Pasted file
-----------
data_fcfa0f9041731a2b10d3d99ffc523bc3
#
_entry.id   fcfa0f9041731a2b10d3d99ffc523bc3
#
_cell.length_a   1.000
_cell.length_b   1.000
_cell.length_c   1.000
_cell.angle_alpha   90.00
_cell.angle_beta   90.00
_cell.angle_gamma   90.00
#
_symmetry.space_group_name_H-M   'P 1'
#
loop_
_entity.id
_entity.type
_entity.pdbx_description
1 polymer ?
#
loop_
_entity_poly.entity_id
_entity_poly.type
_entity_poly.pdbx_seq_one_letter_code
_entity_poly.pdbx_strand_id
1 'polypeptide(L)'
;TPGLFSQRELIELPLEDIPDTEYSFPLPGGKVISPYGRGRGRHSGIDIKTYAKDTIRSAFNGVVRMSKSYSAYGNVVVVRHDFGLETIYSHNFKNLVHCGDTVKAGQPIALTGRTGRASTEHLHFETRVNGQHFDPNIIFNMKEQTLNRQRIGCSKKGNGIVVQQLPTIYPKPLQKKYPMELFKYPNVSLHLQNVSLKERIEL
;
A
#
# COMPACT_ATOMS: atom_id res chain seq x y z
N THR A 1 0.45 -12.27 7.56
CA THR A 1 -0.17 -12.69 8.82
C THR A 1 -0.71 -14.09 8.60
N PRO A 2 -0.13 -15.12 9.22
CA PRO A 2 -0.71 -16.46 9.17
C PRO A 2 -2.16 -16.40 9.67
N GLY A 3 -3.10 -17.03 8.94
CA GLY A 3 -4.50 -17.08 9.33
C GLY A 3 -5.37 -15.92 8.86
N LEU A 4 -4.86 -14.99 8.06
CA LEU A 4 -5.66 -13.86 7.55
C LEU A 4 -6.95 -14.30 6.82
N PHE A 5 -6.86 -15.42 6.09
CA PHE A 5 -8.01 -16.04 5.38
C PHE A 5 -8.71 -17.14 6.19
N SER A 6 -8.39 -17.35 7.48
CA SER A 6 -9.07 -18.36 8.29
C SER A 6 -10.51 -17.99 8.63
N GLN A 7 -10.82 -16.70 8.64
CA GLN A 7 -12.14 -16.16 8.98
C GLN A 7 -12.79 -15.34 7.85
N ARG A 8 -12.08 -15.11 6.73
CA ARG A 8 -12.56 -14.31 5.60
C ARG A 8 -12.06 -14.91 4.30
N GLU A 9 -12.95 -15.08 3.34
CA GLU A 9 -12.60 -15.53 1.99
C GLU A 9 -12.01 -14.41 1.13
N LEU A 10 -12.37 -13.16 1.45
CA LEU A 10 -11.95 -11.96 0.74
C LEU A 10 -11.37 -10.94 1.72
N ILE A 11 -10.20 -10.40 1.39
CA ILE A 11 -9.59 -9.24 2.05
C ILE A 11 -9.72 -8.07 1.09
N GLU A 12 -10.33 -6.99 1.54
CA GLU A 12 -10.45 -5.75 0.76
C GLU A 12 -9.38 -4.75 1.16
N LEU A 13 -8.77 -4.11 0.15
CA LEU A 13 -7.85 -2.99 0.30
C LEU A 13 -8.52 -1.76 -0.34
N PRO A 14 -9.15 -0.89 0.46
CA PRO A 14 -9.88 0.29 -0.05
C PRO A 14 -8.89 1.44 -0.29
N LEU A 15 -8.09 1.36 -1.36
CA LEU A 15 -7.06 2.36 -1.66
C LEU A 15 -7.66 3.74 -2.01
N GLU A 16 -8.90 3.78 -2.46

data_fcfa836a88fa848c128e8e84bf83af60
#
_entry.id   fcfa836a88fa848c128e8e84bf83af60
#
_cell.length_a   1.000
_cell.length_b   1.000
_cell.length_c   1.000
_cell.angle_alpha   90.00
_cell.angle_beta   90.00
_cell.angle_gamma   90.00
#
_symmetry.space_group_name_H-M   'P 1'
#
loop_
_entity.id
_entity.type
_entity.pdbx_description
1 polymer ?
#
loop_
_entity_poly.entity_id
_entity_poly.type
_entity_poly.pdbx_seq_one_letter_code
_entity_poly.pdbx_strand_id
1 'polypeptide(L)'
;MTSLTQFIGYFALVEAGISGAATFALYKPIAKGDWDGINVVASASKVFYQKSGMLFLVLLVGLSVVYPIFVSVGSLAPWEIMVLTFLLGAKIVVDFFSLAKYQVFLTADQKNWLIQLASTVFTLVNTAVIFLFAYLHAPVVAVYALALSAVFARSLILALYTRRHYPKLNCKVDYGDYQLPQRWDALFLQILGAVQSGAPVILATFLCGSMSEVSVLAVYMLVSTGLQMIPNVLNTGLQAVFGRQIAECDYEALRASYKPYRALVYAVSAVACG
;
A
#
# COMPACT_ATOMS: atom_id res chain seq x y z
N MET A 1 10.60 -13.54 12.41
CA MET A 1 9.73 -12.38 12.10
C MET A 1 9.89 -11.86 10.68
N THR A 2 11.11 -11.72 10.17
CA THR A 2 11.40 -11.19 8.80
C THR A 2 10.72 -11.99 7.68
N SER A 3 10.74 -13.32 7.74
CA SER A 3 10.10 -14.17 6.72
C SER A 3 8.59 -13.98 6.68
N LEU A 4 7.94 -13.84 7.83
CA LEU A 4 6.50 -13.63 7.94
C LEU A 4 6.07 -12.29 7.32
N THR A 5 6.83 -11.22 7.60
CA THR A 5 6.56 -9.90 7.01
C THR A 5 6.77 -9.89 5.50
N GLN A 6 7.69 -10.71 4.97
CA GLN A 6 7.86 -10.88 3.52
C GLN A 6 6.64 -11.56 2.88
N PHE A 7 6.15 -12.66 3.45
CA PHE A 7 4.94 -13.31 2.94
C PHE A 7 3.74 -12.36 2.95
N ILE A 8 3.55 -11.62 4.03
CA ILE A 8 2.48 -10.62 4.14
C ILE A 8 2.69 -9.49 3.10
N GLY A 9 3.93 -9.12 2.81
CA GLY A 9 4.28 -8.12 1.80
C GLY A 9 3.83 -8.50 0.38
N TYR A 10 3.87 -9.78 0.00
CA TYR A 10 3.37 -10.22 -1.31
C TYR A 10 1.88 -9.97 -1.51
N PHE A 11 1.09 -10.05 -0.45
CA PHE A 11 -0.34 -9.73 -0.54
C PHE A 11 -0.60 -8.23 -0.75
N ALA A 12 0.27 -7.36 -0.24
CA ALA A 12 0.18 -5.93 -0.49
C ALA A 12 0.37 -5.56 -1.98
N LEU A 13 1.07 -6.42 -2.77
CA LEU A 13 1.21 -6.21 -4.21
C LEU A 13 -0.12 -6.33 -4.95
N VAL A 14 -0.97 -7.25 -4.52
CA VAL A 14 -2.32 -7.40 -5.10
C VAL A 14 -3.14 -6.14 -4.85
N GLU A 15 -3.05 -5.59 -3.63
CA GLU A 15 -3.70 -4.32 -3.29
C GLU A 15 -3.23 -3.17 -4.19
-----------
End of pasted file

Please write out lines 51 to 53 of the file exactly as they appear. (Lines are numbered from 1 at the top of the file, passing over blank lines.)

C GLN A 7 -12.79 -15.34 7.85
N ARG A 8 -12.08 -15.11 6.73
CA ARG A 8 -12.56 -14.31 5.60